Officials address city’s recent rash of violent crimes

November 1, 2013 • Local News

Jessica Palmer and

Jill McLaughlin

Record Staff Writers


A group of declared local candidates and officials held a press conference Thursday to discuss their concerns about a recent spate of violent crime that has affected Roswell and Chaves County.

Deputy District Attorney Michael Murphy, Rep. Bob Wooley and County Commissioner Greg Nibert; and candidates, including Pat [auth] Barncastle, Dennis Kintigh, Caleb Grant and Jerry Heck gave statements and took questions from local citizens outside the Roswell Convention and Civic Center.

“We need to ask the hard questions,” Kintigh said. “that’s the whole purpose of this gathering.”

Kintigh, who announced his intention to run for mayor in September, retired from the FBI in 2007 and recently served as a detective for the Chaves County Sheriff’s Office. His No. 1 priority as mayor, he said, would be to address public safety.

The candidates assembled Thursday had “serious concerns about the well- being of our community,” Kintigh said.

Kintigh also spoke about his concerns over the drug problem.

“Drugs are all through this community,” Kintigh said. “Drugs are a plague that runs rampant. We have an epidemic.”

Pat Barncastle, lead investigator for the District Attorney’s office, discussed fugitive apprehension. He quoted the figures for outstanding warrants, with 3,381 between the Roswell Police Department and the Chaves County Sheriff’s Office, and an estimated 1,500 outstanding warrants for New Mexico State Police, a total close to 5,000 outstanding warrants in Chaves County.

He said it would take a collective effort on the part of law enforcement.

“We need to go out and start knocking on doors.”

Murphy said that 80 percent of crimes in Roswell were drug related and that many of the incidents of concern were under investigation, with much of the information which could not be revealed at the time.

Joan Boue reported an incident that had occurred in her neighborhood on Sunday. “We reported it and we were asked if we want to talk to an officer. We’re still waiting.”

After the press conference, Hudson Boue explained that their neighborhood is regularly patrolled by burglars who walk off with garden ornaments.

He also commented about the strain for the the police department following a spate of shootings and asked the panel if the homicides were gang related.

Kintigh said the recent shootings were more clan- and family-related, rather than gang related.

On the issue of stress, he said that it was important to get staff numbers up so that the police could go home and get refreshed.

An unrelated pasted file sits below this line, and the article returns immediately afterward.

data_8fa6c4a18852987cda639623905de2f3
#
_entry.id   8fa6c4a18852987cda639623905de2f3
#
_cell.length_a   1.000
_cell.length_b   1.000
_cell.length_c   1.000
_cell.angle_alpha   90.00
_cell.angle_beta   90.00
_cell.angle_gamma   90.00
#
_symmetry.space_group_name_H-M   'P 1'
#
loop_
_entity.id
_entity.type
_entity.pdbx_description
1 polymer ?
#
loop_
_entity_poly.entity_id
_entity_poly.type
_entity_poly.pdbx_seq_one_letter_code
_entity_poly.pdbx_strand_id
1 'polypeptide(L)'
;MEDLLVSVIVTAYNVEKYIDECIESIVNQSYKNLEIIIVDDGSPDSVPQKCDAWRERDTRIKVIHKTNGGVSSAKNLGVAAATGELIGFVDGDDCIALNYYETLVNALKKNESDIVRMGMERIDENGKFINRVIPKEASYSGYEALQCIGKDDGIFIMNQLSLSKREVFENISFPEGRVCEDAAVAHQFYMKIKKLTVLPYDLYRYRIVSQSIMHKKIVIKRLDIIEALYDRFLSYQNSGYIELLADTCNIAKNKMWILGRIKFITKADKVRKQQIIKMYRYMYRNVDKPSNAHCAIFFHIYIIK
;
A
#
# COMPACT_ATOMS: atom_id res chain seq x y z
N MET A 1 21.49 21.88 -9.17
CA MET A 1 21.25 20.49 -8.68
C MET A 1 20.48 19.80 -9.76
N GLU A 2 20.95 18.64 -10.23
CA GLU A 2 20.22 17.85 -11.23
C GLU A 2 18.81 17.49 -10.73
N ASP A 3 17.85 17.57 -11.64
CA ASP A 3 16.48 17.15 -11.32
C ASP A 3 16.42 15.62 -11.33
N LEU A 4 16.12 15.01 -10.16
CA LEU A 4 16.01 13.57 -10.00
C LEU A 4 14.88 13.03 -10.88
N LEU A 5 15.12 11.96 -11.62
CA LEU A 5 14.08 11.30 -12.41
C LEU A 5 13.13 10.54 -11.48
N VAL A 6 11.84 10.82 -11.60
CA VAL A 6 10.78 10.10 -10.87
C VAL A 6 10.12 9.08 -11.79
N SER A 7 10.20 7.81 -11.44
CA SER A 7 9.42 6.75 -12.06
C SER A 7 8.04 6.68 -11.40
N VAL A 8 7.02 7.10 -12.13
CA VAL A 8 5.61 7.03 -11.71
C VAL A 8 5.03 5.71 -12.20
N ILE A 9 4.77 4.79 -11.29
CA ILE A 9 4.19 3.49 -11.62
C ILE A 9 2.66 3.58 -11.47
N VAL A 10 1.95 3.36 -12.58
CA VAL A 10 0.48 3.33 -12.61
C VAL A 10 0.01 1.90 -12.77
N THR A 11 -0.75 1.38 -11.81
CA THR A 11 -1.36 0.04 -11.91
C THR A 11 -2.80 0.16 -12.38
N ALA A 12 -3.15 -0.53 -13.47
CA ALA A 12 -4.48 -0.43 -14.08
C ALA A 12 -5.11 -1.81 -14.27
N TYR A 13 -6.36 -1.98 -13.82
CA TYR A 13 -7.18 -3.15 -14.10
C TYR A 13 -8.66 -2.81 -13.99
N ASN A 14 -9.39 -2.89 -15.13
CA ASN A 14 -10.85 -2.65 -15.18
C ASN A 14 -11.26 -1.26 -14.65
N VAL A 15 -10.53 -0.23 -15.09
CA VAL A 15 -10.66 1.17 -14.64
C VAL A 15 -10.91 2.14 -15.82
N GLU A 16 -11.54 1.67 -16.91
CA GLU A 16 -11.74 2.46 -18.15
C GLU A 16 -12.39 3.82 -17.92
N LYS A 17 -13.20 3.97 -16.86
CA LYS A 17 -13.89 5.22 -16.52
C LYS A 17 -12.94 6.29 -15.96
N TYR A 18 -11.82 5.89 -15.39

He asked for the community to recognize those who “wear a badge in this community.”

“Go out of your way to lift them up with your words,” Kintigh said.

City Council candidate from Ward 2, Caleb Grant, talked about manpower shortages and the need to allocate more money to the police department.

“Currently, we’re not competitive in the area and the industry as a whole,” Grant said. “We can’t wait until we have four to five shootings in a week and then address this. Our city budget needs to be refocused.”

Kintigh said that recruiting and retention of officers should be top priority. “We simply don’t have enough to do the job out there, so the guys and gals can go home and get some rest,” he said. “This is one of my most crucial concerns.”

Another council candidate from Ward 2, Jerry Heck, discussed the differences between the ratio between the police department staff and city employees in Roswell and those in Hobbs, with Roswell having fewer police and 600 city employees while Hobbs has proportionately more police and 450 city employees.

Hudson Boue asked: “Where is the mayor? We are in crisis. Where are our city officials?”

“There needs to be open communication from law enforcement to the community,” Kintigh said. “That’s one of the ways of dealing with fear.”

Mayor Del Jurney said the city had not held a news conference to address the recent shooting incidents or crime, but the police department is continuing to work on the problems.

The officers “are out there putting their lives on the line for our community,” Jurney said. “Press conferences don’t solve issues. Our police department is solid. They’re very capable and they do a good job. The things that are happening right now are between those aspects of the criminal life. If you don’t live in that criminal element, you’re OK. It’s people making poor decisions.”

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